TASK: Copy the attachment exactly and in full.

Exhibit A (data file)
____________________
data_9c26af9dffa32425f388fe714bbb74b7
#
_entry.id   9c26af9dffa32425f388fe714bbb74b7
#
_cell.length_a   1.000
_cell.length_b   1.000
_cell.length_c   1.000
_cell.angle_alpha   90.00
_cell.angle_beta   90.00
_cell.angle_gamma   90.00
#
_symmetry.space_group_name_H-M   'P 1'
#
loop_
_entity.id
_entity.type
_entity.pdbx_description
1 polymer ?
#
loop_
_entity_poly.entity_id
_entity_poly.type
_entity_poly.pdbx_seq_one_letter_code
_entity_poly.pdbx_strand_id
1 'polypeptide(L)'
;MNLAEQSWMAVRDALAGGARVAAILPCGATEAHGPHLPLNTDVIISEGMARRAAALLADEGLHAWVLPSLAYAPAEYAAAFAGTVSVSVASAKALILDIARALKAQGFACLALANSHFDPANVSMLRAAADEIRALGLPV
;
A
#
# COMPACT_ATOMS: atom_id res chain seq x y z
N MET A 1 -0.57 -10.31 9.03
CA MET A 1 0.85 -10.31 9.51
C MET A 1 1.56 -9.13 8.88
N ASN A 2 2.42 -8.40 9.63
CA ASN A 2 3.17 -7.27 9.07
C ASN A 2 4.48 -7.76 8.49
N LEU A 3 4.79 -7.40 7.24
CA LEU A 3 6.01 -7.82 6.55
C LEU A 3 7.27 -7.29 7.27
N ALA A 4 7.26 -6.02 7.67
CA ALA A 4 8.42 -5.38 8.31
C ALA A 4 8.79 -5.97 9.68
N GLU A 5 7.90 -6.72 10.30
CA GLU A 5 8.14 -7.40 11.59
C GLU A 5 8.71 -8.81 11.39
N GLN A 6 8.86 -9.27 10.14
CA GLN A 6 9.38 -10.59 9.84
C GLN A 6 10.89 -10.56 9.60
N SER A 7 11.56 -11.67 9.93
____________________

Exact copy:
data_9c26af9dffa32425f388fe714bbb74b7
#
_entry.id   9c26af9dffa32425f388fe714bbb74b7
#
_cell.length_a   1.000
_cell.length_b   1.000
_cell.length_c   1.000
_cell.angle_alpha   90.00
_cell.angle_beta   90.00
_cell.angle_gamma   90.00
#
_symmetry.space_group_name_H-M   'P 1'
#
loop_
_entity.id
_entity.type
_entity.pdbx_description
1 polymer ?
#
loop_
_entity_poly.entity_id
_entity_poly.type
_entity_poly.pdbx_seq_one_letter_code
_entity_poly.pdbx_strand_id
1 'polypeptide(L)'
;MNLAEQSWMAVRDALAGGARVAAILPCGATEAHGPHLPLNTDVIISEGMARRAAALLADEGLHAWVLPSLAYAPAEYAAAFAGTVSVSVASAKALILDIARALKAQGFACLALANSHFDPANVSMLRAAADEIRALGLPV
;
A
#
# COMPACT_ATOMS: atom_id res chain seq x y z
N MET A 1 -0.57 -10.31 9.03
CA MET A 1 0.85 -10.31 9.51
C MET A 1 1.56 -9.13 8.88
N ASN A 2 2.42 -8.40 9.63
CA ASN A 2 3.17 -7.27 9.07
C ASN A 2 4.48 -7.76 8.49
N LEU A 3 4.79 -7.40 7.24
CA LEU A 3 6.01 -7.82 6.55
C LEU A 3 7.27 -7.29 7.27
N ALA A 4 7.26 -6.02 7.67
CA ALA A 4 8.42 -5.38 8.31
C ALA A 4 8.79 -5.97 9.68
N GLU A 5 7.90 -6.72 10.30
CA GLU A 5 8.14 -7.40 11.59
C GLU A 5 8.71 -8.81 11.39
N GLN A 6 8.86 -9.27 10.14
CA GLN A 6 9.38 -10.59 9.84
C GLN A 6 10.89 -10.56 9.60
N SER A 7 11.56 -11.67 9.93